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Some milestones

January 28, 2010

We’re coming up on the Cat’s 12th year of suzerainty over our household, and my husband and I have been conferring on what to get him for his birthday. We have decided to turn down his request for a 50 mm Solothurn. We fear that he might menace low-flying C-17s, a crime that could place his endorsements in jeopardy. We are negotiating on his backup request for a Roomba.
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The Cat’s skyrocketing fame since his sensational appearances in the Baldwin movie have, surprisingly, had little impact on domestic tranquility. He’s the same Cat he has always been. He still sits outside the bathroom door while my husband is in the shower and yowls until it is his turn. When all is clear, he steps into the shower and sits down, watches the drips roll into the drain, and emerges wet-footed and ready for his day.

Our Cat’s concern for our well-being has always touched us very deeply. As our food taster, he has demonstrated unrelenting courage and fidelity. Not content to know that the filtered Tacoma tap water in his own bowl is the same water that we drink, he tests the water in our glasses as well, just to make sure. Sometimes we go through two or three rounds of clean water glasses in a sitting.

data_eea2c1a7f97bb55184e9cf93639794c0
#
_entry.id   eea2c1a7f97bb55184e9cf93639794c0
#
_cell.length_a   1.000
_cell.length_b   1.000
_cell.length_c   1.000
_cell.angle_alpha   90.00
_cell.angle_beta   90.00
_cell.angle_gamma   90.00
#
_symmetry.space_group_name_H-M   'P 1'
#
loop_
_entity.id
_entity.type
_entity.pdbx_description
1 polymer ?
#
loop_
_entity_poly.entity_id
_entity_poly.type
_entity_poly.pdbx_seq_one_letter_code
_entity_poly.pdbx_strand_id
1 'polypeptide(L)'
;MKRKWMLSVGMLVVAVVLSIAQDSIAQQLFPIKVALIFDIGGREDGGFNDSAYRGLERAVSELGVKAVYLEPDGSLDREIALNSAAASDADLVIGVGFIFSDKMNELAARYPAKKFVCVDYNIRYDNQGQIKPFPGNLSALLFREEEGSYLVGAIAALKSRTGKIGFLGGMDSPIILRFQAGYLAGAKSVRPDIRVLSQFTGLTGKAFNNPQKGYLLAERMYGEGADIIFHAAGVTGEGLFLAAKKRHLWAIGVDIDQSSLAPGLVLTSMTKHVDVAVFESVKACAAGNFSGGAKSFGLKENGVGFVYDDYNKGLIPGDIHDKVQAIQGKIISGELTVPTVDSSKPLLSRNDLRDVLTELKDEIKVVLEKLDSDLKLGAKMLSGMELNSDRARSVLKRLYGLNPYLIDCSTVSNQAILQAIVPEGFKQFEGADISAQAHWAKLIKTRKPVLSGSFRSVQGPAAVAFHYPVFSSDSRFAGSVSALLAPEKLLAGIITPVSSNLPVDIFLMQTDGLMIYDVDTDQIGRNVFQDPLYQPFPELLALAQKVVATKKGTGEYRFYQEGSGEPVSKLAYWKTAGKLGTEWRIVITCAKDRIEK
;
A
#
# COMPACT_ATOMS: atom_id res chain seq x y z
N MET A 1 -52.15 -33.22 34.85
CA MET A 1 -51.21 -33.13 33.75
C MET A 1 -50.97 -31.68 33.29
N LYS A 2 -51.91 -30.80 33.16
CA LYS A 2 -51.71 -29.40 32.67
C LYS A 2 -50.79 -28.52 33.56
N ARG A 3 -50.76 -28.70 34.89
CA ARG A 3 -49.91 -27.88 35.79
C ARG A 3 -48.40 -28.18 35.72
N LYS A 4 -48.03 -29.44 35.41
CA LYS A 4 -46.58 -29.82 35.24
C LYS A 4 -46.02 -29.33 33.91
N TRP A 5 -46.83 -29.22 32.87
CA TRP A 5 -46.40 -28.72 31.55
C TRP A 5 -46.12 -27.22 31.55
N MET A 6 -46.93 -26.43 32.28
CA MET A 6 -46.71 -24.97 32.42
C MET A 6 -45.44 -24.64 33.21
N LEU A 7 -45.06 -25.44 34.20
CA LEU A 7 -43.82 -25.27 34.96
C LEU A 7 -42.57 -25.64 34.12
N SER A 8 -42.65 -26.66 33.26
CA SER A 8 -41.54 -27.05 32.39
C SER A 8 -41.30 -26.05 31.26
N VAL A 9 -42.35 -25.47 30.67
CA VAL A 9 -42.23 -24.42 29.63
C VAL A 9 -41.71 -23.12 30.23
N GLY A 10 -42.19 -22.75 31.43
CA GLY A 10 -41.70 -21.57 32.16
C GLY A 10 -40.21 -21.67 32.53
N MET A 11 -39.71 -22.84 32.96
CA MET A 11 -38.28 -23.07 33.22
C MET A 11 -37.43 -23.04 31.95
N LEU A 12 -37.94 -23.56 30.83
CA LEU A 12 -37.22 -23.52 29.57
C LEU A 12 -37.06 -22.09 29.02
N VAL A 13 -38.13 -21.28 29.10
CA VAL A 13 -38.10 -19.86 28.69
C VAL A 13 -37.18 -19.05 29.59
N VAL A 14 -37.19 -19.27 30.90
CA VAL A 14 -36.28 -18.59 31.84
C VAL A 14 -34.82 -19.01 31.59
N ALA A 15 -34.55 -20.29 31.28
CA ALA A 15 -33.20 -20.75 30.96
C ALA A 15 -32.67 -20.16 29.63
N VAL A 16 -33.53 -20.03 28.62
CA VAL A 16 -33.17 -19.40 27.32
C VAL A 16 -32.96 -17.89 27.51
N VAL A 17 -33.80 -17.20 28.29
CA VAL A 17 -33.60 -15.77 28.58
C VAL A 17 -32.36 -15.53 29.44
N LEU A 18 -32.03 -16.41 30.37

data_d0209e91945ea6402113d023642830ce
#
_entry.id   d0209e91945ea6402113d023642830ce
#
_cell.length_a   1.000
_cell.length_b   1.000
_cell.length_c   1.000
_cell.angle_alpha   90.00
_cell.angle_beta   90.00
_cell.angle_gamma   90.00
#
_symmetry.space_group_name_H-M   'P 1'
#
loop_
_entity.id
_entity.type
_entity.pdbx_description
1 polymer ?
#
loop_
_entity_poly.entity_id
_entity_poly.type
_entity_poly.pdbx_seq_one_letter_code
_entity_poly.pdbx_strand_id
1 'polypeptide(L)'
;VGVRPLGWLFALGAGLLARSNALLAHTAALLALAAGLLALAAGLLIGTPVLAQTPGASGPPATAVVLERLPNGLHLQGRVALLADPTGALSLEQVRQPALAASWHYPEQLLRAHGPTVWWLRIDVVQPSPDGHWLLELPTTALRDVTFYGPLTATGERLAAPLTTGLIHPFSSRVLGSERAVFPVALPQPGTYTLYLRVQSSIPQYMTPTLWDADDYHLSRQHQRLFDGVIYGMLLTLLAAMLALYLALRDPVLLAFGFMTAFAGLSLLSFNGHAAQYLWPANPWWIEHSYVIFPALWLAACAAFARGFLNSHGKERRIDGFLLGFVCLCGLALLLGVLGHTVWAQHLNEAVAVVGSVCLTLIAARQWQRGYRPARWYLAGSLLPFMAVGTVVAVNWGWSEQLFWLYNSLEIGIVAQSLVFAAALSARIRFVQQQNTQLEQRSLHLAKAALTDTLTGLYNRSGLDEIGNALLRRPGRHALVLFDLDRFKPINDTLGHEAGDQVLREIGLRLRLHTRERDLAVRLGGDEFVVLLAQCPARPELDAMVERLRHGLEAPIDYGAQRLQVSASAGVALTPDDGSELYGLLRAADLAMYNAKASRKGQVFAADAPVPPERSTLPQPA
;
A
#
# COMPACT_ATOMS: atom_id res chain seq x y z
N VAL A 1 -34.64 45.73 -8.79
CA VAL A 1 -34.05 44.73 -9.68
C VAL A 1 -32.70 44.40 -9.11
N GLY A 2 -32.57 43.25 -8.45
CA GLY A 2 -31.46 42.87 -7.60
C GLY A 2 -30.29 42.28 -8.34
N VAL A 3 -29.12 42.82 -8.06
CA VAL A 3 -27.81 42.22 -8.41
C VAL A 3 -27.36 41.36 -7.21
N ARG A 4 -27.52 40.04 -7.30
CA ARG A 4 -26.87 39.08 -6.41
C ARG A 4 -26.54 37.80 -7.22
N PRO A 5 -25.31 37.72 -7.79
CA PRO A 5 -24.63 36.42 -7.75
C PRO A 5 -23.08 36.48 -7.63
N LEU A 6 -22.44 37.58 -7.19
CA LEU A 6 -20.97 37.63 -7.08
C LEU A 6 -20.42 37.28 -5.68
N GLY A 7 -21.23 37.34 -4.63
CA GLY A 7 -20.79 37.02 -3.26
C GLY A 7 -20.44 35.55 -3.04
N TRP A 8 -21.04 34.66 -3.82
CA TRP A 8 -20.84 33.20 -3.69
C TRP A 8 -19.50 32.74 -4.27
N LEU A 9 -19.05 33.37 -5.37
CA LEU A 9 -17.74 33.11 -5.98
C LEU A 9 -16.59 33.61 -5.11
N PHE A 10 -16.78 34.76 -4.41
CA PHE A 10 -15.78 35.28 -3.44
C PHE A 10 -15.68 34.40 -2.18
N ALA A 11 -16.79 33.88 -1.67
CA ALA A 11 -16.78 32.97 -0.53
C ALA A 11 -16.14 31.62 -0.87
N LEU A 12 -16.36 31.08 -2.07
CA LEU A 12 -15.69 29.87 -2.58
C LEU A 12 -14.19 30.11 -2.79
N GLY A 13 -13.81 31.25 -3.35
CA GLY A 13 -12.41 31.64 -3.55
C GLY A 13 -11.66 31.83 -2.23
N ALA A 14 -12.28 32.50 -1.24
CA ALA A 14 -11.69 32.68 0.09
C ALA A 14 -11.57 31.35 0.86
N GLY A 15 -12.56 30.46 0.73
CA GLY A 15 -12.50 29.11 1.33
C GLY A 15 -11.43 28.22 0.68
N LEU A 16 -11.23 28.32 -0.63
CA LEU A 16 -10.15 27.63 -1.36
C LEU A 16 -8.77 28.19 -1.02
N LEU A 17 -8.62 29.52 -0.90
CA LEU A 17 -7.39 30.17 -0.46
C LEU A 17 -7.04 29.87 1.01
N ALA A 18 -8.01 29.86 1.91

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Learning Korean is a trail with new milestones appearing every day. Last semester, I gave up trying to pronounce the names of my Korean classmates in our Early Church History class. They were gracious, ebulliently adopting American names. After Christmas break, I greeted them in Korean. They were more amazed to see that I could write their names by sounding them out. But that’s nothing compared to how much they amaze me with their determination to undertake a rigorous M. Div. degree program in English.

Maybe my interest in learning Korean was triggered in part because I felt that I hadn’t been a very good friend, not trying harder to pronounce my classmates’ names. But when we returned for the new semester, my friendship with them was notched up. I think learning a new language and making new friends necessarily go together.

I’m beginning to repeat whole sentences on the first take in my Rosetta Stone software course. I’m at the trailhead of the final unit of Level I, and Levels 2 and 3 are on their way. I hope I can say something by the time I complete the entire course.

I’m intimidated by the 1st grade Bible study primer one of my classmates brought me from Korea. I couldn’t read a word of it, but finally sounded out the words, “Jesus Nazareth Leadership,” transliterated into Hangul, in the title. Encouraged, I opened the book and dove in. In just under an hour, I managed to discover the meaning of the first entry of the Table of Contents. I even managed to figure out that it was a table of contents.